February 3, 2012
In the most impressive surge for the job market since the middle of last decade, the United States added 243,000 jobs in January, far more than economists expected. The unemployment rate dropped to 8.3 percent, the lowest in three years.
Hiring accelerated across the economy and up and down the pay scale. The high-salary professional services industry added 70,000 jobs, the most in 10 months. Manufacturing added 50,000, the most in a year.
Congressman Robert Hurt (R-VA) released the following statement after the Department of Labor issued the first unemployment report from the New Year:
"A drop in the national unemployment average is always good news. However, the jobless rate remains above 8% now for the 36th consecutive month and we begin 2012 just as we left off in 2011 - with far too many out of work both in the 5th District and across the country. Despite this drop nationally, many areas in the 5th District still face double-digit unemployment rates due to years of failed big government policies.
"Recently, we listened as the President addressed the nation, speaking of bipartisan solutions to our jobs crisis, and the unemployment report released by the Department of Labor today reemphasizes the fact that we must act on those words. The House has already sent over 30 bipartisan jobs bills to the Senate - yet these bills still remained stalled in that Chamber. At a time when we are entering the fourth year of over trillion dollar deficits that are causing disastrous effects on American job creation, it is critically important that we enact these commonsense policies that will remove the government as a barrier to job creation, rein in reckless spending, and restore opportunities for businesses to create jobs both in Central and Southside Virginia and across this country."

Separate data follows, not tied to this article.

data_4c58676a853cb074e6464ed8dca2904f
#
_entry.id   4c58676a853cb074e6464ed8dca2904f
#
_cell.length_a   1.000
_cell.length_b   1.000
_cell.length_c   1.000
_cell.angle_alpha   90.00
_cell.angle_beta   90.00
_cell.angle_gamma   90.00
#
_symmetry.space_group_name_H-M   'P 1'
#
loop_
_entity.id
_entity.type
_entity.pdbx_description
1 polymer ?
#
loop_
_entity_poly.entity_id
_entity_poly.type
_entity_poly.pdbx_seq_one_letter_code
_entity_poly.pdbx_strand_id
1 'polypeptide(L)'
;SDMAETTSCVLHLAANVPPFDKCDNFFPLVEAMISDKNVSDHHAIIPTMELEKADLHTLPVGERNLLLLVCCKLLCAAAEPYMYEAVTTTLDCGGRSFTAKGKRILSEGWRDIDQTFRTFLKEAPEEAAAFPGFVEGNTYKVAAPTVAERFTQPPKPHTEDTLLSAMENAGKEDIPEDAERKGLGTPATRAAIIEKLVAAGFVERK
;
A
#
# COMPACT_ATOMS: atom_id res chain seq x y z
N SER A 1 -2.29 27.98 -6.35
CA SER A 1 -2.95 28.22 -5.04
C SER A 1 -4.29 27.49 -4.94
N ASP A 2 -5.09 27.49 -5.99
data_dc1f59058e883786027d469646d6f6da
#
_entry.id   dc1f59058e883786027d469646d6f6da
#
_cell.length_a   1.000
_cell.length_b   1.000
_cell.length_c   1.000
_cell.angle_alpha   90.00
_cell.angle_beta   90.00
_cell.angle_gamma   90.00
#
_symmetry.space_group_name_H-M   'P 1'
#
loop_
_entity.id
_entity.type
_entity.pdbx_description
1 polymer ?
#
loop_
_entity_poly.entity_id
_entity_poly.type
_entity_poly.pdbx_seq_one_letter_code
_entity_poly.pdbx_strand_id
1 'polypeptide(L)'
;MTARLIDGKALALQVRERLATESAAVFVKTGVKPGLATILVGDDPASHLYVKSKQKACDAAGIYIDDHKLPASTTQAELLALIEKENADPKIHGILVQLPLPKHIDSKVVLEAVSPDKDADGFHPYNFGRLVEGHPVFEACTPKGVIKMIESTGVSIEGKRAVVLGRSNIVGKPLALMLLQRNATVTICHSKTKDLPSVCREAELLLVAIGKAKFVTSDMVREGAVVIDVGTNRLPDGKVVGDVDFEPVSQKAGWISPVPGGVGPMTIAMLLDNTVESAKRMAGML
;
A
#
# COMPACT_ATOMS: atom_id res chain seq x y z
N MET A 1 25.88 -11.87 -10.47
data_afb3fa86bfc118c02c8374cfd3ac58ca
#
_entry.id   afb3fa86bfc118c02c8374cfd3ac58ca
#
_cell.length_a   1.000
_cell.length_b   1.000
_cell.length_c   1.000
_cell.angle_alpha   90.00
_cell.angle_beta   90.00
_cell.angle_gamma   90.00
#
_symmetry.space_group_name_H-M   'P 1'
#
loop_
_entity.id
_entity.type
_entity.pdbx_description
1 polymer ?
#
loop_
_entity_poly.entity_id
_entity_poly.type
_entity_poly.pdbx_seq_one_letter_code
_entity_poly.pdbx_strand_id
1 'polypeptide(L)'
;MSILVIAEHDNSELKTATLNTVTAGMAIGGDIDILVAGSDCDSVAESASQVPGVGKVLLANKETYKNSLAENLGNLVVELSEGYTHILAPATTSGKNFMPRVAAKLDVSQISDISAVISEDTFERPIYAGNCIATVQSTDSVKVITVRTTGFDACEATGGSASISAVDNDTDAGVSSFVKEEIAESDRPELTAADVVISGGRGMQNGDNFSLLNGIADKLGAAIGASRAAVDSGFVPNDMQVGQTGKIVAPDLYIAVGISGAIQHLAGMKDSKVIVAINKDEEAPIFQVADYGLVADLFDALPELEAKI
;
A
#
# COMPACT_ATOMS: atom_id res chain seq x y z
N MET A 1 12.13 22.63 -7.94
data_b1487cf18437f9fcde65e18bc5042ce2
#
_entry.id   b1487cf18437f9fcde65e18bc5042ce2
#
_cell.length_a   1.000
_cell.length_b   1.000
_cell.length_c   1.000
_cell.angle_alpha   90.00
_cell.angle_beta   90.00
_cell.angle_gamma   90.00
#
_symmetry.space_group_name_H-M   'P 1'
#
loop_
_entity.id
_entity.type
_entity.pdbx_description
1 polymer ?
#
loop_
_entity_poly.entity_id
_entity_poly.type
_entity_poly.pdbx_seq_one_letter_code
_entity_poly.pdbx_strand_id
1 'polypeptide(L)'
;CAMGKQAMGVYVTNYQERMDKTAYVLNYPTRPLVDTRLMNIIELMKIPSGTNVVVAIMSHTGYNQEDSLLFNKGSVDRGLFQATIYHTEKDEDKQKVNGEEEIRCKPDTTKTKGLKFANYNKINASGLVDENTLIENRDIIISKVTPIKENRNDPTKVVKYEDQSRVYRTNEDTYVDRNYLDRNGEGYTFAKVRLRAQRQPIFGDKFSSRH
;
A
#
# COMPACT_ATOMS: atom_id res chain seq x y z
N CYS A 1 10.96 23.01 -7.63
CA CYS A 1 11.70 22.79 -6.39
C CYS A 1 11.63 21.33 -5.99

The report Friday from the Labor Department sent money pouring into the stock market and out of more conservative investments in bonds. Dow Jones industrial average futures, virtually flat before the report was released at 8:30 a.m. EST, jumped 100 points.
The stock market is already off to its fastest start in 15 years as more investors start to believe the economic recovery is finally for real and will only get stronger. The Dow has gained 4 percent in 2012.
It was the most jobs added since and April and May 2010, when 277,000 and 458,000 jobs were created. But those months were skewed by massive hiring for the census. Before that, the last month with more job creation was March 2006.
The unemployment rate was down two ticks from last month and the lowest since an 8.3 percent reading in February 2009. It was also the fifth consecutive month that the rate has fallen, the first time that has happened since late 1994.
The report seemed certain to shake up the presidential campaign, which is expected to turn on the economy. Unemployment was 7.8 percent when President Barack Obama took office in and 10 percent, its peak for the economic downturn, nine months later.
Employers have added an average of 201,000 jobs a month in the past three months. That’s 50,000 more jobs per month than the economy averaged in each month last year.